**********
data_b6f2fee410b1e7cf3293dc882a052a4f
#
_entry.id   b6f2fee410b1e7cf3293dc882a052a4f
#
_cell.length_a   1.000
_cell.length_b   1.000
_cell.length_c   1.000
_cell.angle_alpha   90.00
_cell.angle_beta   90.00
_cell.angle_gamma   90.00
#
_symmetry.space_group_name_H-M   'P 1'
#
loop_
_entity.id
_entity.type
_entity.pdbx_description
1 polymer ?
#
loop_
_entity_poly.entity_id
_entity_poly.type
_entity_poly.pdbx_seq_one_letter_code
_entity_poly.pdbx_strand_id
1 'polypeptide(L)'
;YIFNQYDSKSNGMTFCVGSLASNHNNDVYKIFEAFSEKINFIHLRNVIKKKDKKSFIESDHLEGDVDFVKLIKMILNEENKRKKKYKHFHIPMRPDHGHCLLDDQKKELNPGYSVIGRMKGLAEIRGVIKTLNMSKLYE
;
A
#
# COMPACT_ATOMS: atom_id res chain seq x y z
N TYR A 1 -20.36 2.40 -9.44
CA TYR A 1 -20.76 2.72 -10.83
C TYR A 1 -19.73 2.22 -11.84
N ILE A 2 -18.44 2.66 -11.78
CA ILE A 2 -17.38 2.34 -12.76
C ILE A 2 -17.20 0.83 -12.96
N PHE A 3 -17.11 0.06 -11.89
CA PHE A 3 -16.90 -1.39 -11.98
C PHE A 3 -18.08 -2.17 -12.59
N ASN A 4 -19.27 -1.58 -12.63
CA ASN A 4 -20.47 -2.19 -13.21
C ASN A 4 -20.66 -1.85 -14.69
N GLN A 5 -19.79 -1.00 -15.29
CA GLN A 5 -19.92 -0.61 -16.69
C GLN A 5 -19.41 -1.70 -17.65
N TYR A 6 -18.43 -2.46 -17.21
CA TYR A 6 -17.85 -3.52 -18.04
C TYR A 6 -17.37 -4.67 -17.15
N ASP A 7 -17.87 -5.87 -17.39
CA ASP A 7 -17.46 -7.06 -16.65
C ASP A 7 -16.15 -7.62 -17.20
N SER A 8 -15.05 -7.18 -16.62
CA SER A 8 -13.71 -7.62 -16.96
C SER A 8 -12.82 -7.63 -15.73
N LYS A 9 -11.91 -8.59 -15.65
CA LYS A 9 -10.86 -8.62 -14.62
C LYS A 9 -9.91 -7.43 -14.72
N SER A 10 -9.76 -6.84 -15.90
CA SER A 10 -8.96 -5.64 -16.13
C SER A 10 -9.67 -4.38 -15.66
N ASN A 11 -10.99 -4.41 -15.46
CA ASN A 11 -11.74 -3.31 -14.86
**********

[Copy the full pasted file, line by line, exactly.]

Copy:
data_b6f2fee410b1e7cf3293dc882a052a4f
#
_entry.id   b6f2fee410b1e7cf3293dc882a052a4f
#
_cell.length_a   1.000
_cell.length_b   1.000
_cell.length_c   1.000
_cell.angle_alpha   90.00
_cell.angle_beta   90.00
_cell.angle_gamma   90.00
#
_symmetry.space_group_name_H-M   'P 1'
#
loop_
_entity.id
_entity.type
_entity.pdbx_description
1 polymer ?
#
loop_
_entity_poly.entity_id
_entity_poly.type
_entity_poly.pdbx_seq_one_letter_code
_entity_poly.pdbx_strand_id
1 'polypeptide(L)'
;YIFNQYDSKSNGMTFCVGSLASNHNNDVYKIFEAFSEKINFIHLRNVIKKKDKKSFIESDHLEGDVDFVKLIKMILNEENKRKKKYKHFHIPMRPDHGHCLLDDQKKELNPGYSVIGRMKGLAEIRGVIKTLNMSKLYE
;
A
#
# COMPACT_ATOMS: atom_id res chain seq x y z
N TYR A 1 -20.36 2.40 -9.44
CA TYR A 1 -20.76 2.72 -10.83
C TYR A 1 -19.73 2.22 -11.84
N ILE A 2 -18.44 2.66 -11.78
CA ILE A 2 -17.38 2.34 -12.76
C ILE A 2 -17.20 0.83 -12.96
N PHE A 3 -17.11 0.06 -11.89
CA PHE A 3 -16.90 -1.39 -11.98
C PHE A 3 -18.08 -2.17 -12.59
N ASN A 4 -19.27 -1.58 -12.63
CA ASN A 4 -20.47 -2.19 -13.21
C ASN A 4 -20.66 -1.85 -14.69
N GLN A 5 -19.79 -1.00 -15.29
CA GLN A 5 -19.92 -0.61 -16.69
C GLN A 5 -19.41 -1.70 -17.65
N TYR A 6 -18.43 -2.46 -17.21
CA TYR A 6 -17.85 -3.52 -18.04
C TYR A 6 -17.37 -4.67 -17.15
N ASP A 7 -17.87 -5.87 -17.39
CA ASP A 7 -17.46 -7.06 -16.65
C ASP A 7 -16.15 -7.62 -17.20
N SER A 8 -15.05 -7.18 -16.62
CA SER A 8 -13.71 -7.62 -16.96
C SER A 8 -12.82 -7.63 -15.73
N LYS A 9 -11.91 -8.59 -15.65
CA LYS A 9 -10.86 -8.62 -14.62
C LYS A 9 -9.91 -7.43 -14.72
N SER A 10 -9.76 -6.84 -15.90
CA SER A 10 -8.96 -5.64 -16.13
C SER A 10 -9.67 -4.38 -15.66
N ASN A 11 -10.99 -4.41 -15.46
CA ASN A 11 -11.74 -3.31 -14.86